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On the eventful hurricane season of 2006, the National Hurricane Center in the United States came up with a forecast of hyperactive precipitation of approximately 8 to 10 successive cyclonic bouts. But ultimately, the ground reality was very straightforward, matching the average precedence. In the early decades of 2006, The Wall Street Journal predicted a dismal year for stocks. Interestingly, The Dow Jones Industrial Average shot up by 16% during the said year. The British government has recently declared that change in climate could reduce global GDP by nearly 14% in the initial years of the 23

rd century.

The stats are alarming, so to say. Also, backed by an astronomer’s discovery, in the year 2004, The New York Times announced that the universe might die a natural death in the vicinity of virtually tens of billions of years. Emulating the same path, The Washington Post foretold that the end of the cosmos would entail 30 billion years. Thus, it remains suspense to predict the destiny of the universe with pinpoint accuracy. One can not be certain of the things happening in 30 billion years from now.

This conceit of predictions and the eternal incredibility when the unexpected converts into expected are the foundations of Nassim Nicholas Taleb’s engaging creation: The Black Swan. It is related to the outbreak of the improbable, the power of the scarce occurrences and the author’s ignominy that despite the empirical evidence, people still pursue with exposure into the future as if one is skilled at it. All swans are expected to be white and one is astounded to find a black swan swimming around merrily.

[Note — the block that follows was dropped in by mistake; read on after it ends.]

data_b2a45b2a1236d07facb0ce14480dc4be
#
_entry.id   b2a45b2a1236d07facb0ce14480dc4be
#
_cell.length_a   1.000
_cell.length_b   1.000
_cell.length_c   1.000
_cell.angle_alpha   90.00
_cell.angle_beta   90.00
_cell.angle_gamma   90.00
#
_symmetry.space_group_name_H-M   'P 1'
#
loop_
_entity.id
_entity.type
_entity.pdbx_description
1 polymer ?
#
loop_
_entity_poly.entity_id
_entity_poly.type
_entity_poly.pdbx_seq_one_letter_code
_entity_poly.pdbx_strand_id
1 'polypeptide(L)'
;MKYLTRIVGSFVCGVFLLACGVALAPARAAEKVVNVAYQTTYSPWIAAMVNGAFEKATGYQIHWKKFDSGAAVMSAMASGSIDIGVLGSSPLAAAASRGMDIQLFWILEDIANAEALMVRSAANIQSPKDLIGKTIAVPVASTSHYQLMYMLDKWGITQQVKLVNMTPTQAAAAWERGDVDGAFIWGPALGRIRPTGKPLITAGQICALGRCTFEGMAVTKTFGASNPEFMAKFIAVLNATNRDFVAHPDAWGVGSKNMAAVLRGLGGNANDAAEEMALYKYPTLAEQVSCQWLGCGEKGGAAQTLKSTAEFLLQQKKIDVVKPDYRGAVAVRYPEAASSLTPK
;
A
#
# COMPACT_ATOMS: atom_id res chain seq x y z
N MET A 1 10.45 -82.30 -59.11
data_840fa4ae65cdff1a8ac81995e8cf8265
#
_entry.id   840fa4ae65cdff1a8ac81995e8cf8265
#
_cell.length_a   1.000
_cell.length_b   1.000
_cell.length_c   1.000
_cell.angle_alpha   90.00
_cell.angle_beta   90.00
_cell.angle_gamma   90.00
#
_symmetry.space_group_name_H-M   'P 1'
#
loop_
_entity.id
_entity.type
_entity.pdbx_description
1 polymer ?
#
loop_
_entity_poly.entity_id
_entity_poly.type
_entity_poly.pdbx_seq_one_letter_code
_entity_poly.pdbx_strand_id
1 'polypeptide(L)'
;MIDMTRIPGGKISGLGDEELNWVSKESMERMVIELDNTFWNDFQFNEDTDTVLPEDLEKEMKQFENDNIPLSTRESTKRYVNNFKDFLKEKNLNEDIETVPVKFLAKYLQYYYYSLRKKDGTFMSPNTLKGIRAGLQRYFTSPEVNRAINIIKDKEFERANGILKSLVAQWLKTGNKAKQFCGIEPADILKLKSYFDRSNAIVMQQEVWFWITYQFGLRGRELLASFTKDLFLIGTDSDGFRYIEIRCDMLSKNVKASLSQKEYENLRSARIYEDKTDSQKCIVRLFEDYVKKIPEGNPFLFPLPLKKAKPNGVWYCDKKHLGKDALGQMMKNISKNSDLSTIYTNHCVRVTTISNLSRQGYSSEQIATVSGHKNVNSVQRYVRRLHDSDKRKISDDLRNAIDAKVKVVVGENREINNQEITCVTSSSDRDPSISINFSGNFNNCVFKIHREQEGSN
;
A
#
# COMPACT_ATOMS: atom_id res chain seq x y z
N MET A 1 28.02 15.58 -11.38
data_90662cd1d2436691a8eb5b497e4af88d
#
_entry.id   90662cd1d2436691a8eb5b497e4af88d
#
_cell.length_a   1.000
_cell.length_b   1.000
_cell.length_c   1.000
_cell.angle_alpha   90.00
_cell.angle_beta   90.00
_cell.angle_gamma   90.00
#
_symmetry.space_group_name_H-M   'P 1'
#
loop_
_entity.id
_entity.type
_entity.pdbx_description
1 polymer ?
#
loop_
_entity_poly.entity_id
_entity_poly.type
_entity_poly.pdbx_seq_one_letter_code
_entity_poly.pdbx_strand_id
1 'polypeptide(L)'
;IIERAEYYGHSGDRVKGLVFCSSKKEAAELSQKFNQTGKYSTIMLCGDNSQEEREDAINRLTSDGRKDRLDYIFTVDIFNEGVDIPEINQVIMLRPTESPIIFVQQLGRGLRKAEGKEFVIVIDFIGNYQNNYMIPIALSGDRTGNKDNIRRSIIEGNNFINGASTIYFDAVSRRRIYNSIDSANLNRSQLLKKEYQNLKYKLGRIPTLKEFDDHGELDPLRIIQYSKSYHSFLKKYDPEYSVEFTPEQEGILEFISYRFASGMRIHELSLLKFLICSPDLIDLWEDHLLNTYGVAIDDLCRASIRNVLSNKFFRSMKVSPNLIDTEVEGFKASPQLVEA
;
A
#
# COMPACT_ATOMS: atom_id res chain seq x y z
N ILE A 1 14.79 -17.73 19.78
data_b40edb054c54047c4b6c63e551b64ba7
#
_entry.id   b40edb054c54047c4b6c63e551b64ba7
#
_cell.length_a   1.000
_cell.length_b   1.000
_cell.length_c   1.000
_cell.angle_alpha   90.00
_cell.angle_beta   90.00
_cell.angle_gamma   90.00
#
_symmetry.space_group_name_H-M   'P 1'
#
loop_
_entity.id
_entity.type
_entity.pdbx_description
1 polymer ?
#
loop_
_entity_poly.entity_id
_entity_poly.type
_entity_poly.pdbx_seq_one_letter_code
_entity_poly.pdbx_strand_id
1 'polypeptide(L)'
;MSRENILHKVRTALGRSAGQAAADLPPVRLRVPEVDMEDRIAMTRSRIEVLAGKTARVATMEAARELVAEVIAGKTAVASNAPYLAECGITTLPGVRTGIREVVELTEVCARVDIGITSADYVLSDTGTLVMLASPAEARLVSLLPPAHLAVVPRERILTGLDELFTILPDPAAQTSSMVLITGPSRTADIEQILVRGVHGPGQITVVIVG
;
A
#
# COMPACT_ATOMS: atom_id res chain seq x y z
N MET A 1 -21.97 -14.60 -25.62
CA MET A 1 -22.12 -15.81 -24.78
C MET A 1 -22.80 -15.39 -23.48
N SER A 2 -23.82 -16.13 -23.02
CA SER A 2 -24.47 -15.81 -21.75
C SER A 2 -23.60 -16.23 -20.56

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Taleb was born in Lebanon in the year 1960 (now a US citizen). He ubiquitously lived through the shadow of the black swan when his peaceful motherland was indulged in the crisis of civil war in 1975. He attended Wharton after emigrating to the United States, worked on Wall Street and presently is a professor at the University of Massachusetts. The so-called Black Monday of 1987, when Wall Street was worst hit in a single day, is still a talking point in the financial territory. The reason was still unanswered. Taleb termed it a chance factor which most of the eminent business experts still not admit.